The video is disturbing, and underscores the need for federal officials in OSHA to take steps to protect healthcare workers from violence. In it, Utah nurse Alex Wubbels calmly tells a detective that she cannot draw blood from an unconscious patient without a warrant, an arrest, or some form of consent (e.g. from the patient or a medical power of attorney). A hospital administrator can be heard on her speakerphone, backing up nurse Wubbels and asking the detective to not get angry at the messenger.
The detective snaps, pushes nurse Wubbels outside, and arrests her as she screams for help.
Perhaps the most disturbing part about this story is that Wubbels did everything right. “Alex Wubbels did everything correct,” said Aimee McLean, President of the Utah Nurses Association. “She stepped away from her patient’s unit, she deescalated, she followed hospital policy and procedure. This never should have happened.”
Indeed, touching a patient, performing a procedure, or drawing blood from a patient without their consent is assault and battery and is contrary to a patient’s right to privacy. Wubbels followed her hospital policy, her obligations under her nurse practice act to advocate for her patient, and her ethical duty under provision 3.1 of the Code of Ethics for Nurses to protect the privacy and confidentiality of her patient.
She did so calmly and professionally, and with the backing of her administration. And she was arrested for it.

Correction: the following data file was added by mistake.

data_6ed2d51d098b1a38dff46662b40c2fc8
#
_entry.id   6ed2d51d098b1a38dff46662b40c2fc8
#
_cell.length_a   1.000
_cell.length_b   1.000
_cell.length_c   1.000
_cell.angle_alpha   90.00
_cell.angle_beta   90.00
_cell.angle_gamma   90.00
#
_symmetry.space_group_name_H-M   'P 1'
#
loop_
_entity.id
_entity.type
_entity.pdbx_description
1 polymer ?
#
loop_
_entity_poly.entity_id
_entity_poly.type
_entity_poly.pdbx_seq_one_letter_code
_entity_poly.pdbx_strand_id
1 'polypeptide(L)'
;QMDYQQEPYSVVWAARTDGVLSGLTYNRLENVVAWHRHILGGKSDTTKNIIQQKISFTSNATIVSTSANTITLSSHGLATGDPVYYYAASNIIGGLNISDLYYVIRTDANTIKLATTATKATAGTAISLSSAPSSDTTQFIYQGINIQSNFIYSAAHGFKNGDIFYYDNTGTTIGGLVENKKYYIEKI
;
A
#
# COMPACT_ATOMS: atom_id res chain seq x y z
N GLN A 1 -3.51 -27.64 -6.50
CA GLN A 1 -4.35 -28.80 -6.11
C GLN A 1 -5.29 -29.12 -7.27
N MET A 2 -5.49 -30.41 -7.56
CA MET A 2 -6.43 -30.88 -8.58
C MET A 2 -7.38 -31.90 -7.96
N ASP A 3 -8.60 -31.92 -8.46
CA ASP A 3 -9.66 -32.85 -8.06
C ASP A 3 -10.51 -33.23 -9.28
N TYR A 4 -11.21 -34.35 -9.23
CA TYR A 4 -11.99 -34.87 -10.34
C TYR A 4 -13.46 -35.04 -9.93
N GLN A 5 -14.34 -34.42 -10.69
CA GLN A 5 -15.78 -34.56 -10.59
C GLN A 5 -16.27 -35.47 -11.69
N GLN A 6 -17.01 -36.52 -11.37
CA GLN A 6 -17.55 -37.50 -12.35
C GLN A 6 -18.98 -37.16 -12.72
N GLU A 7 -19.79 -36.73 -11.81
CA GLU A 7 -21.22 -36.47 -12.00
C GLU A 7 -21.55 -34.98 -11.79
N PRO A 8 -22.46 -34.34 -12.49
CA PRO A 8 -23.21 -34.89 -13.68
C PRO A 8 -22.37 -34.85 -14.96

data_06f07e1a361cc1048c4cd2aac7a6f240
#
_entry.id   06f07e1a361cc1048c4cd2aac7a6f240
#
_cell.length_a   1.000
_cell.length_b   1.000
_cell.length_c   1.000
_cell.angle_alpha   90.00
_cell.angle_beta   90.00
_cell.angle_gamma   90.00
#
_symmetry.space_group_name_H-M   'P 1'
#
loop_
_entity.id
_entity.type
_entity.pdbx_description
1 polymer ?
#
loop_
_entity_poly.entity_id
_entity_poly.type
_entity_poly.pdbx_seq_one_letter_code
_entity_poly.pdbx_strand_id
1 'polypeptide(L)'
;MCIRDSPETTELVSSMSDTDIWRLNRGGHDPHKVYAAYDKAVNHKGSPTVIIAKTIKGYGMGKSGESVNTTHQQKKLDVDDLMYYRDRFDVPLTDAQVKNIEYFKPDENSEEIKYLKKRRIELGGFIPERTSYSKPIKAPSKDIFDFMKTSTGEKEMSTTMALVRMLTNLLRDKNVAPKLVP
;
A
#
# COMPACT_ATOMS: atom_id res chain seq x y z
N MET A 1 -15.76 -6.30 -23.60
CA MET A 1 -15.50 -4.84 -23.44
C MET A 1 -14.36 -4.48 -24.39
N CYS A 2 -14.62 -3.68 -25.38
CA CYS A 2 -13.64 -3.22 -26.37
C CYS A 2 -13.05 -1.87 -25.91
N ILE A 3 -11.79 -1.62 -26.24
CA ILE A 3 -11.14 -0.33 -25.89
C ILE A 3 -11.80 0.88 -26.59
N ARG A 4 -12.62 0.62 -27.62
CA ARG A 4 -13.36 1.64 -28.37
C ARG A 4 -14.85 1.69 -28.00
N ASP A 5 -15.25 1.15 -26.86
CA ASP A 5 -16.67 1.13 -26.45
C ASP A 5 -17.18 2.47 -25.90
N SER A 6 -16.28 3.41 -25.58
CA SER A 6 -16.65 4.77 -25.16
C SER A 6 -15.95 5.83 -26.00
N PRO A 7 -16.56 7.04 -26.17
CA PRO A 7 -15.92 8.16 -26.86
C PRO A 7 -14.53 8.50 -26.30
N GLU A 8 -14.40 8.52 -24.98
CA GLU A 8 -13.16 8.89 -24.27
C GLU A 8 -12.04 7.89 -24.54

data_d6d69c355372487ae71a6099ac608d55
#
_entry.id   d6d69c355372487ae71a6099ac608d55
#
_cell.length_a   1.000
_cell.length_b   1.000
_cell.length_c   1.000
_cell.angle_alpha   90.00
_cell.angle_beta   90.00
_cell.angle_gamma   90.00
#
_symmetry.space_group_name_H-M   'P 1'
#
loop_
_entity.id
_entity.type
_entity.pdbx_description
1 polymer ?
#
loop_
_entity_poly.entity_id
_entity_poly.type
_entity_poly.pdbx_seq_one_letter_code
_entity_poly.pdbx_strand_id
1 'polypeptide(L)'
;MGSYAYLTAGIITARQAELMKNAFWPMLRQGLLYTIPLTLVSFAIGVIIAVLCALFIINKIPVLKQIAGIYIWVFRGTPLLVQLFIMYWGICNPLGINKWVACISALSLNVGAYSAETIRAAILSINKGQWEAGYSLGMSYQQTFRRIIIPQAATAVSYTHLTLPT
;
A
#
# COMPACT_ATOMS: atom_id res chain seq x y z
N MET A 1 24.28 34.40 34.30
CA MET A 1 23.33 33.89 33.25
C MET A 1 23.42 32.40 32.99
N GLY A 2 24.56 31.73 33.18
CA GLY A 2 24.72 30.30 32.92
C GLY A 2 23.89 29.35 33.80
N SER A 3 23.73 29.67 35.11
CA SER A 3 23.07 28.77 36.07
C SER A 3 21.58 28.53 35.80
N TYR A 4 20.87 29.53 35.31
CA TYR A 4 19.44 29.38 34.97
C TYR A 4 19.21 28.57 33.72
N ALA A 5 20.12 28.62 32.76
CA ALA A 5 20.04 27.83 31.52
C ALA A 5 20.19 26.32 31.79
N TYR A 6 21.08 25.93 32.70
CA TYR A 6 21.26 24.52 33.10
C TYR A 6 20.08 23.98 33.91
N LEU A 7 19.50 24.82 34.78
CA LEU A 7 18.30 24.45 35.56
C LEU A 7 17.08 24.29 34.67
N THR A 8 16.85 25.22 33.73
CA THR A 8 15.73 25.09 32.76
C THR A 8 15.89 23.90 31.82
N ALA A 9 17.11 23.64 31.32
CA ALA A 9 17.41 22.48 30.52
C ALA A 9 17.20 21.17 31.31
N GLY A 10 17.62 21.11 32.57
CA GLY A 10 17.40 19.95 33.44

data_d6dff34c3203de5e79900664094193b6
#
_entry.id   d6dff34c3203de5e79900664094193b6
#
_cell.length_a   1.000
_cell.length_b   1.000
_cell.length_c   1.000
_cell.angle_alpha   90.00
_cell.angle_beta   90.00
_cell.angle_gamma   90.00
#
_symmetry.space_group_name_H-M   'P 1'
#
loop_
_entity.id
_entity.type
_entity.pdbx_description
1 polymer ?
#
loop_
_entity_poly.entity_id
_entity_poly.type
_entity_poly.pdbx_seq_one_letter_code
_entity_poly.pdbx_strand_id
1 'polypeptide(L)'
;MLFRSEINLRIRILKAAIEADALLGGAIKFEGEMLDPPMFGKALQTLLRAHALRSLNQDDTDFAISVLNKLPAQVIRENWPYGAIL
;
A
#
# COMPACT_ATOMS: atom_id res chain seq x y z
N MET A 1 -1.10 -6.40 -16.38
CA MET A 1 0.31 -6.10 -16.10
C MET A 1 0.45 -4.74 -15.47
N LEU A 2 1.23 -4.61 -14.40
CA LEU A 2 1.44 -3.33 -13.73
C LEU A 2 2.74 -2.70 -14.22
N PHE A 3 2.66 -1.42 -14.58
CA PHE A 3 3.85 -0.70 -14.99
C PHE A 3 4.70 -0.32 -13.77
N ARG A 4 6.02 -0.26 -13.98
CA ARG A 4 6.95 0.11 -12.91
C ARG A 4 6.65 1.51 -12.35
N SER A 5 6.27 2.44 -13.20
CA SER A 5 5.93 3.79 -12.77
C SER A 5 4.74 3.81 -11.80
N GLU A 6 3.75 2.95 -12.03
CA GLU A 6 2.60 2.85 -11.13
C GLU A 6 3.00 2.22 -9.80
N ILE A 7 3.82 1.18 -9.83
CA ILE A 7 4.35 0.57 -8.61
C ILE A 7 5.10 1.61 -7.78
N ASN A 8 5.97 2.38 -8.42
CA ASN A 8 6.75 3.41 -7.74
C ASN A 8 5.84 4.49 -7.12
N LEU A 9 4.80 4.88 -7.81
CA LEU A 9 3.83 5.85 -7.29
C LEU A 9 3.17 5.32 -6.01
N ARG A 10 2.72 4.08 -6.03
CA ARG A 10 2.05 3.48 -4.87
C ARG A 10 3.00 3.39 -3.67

So what’s the lesson to be learned here? For one, that Alex Wubbels is a hero to her patient, to her hospital and to nurses across the country. Two, even when nurses do everything right, we oftentimes still face repercussions. Rightfully refusing an unsafe assignment sometimes leads to discipline. Rightfully speaking out about unsafe patient care conditions sometimes leads to termination. And, taken to an extreme, doing everything exactly right in advocating for the rights of your patient apparently sometimes leads to arrest.
But, make no mistake about it: nurses will do what’s right in the interests of advocating for our patients, regardless of the situation.
The upshot here? Nurses are closing their ranks around Alex Wubbels. Across the country, we are speaking up online, in the media, and as professional organizations to decry what happened to nurse Wubbels and to call for accountability and changes to ensure this never happens again. We hope the public and the federal government will join us.
Alex Wubbels, ANA has your back. #Nursesunite
2 thoughts on “American Nurses Association Stands Behind Assaulted Utah Nurse”
What took so long ANA. You should have come out with support as soon as this incident was aired on TV